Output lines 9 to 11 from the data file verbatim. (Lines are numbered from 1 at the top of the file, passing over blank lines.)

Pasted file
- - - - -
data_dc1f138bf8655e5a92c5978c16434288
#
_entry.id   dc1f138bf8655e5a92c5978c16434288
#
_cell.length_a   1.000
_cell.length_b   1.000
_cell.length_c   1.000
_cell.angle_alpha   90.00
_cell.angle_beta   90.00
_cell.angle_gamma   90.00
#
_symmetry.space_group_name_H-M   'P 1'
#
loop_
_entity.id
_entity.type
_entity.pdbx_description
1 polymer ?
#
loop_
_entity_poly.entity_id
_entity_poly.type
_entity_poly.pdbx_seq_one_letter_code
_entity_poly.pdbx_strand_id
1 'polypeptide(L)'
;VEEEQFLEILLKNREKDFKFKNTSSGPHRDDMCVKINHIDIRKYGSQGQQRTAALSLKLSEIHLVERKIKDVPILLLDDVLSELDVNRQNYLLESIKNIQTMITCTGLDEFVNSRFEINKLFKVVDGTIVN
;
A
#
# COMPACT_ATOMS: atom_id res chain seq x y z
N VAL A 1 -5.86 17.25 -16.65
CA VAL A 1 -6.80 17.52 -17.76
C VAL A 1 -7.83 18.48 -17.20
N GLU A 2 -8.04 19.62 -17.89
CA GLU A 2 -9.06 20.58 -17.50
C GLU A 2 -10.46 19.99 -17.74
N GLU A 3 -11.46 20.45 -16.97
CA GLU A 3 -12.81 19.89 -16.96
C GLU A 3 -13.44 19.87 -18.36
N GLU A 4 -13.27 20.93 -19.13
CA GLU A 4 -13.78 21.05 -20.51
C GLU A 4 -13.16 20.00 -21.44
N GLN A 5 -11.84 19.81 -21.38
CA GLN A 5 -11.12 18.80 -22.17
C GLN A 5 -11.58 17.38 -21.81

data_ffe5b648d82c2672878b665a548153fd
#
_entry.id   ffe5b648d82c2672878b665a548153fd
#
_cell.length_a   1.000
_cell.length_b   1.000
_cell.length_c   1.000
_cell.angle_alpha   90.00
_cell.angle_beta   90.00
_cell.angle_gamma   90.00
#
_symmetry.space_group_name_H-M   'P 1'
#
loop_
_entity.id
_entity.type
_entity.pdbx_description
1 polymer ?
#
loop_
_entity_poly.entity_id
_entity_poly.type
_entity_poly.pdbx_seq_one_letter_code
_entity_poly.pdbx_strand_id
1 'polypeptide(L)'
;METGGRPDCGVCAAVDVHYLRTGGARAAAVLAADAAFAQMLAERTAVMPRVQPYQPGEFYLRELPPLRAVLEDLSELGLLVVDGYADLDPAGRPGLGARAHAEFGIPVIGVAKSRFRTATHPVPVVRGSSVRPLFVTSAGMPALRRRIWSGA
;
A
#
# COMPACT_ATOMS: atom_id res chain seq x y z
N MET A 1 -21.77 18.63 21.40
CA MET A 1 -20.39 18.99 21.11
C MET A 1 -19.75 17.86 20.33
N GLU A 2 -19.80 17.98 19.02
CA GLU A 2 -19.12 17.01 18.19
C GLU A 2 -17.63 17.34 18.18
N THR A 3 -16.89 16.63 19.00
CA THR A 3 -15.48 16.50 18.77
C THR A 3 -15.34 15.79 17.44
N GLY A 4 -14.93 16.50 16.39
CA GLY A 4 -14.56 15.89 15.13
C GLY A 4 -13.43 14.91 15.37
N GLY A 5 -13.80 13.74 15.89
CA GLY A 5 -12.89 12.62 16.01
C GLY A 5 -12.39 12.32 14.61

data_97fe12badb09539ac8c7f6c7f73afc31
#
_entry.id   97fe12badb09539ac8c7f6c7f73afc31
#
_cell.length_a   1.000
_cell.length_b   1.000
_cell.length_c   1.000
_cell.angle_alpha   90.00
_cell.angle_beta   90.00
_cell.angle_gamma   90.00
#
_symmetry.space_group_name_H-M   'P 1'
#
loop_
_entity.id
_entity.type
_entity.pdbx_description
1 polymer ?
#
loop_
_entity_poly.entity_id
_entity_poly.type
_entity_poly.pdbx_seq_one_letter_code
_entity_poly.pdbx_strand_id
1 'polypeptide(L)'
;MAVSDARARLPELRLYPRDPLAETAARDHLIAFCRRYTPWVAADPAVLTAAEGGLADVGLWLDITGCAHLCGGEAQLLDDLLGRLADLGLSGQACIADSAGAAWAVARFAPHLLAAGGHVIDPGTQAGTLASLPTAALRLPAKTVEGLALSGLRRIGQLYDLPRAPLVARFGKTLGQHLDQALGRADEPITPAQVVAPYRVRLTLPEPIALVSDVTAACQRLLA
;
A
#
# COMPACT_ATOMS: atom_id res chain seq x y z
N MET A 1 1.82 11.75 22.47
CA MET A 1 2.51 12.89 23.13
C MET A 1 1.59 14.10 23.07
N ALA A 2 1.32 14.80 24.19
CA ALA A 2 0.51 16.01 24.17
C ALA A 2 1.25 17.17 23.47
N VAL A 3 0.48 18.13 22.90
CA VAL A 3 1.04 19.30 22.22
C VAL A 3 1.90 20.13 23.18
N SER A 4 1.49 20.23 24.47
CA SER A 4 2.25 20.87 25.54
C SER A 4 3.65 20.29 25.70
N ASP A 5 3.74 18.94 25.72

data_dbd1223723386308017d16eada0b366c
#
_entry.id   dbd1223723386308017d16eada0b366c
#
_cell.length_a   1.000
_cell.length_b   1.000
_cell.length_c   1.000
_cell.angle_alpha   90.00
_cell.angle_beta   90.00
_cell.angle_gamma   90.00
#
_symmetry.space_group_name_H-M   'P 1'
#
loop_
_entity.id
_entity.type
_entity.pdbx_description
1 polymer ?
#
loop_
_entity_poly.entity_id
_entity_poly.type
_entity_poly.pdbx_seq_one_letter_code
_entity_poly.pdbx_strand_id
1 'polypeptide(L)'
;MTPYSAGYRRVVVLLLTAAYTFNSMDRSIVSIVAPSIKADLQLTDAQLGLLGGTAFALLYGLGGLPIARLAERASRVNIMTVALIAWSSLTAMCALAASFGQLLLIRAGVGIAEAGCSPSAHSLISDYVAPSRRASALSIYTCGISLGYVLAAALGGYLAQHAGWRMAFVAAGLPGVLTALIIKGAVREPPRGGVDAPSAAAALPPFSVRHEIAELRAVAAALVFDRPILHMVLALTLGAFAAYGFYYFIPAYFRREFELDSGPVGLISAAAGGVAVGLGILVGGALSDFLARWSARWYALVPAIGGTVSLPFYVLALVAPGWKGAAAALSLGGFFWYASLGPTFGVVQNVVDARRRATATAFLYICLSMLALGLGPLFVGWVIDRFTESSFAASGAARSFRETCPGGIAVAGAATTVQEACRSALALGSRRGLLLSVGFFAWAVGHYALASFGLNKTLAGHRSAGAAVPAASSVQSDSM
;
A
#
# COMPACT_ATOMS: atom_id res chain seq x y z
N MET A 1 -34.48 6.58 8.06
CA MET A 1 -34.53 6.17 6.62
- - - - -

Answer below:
_cell.angle_beta   90.00
_cell.angle_gamma   90.00
#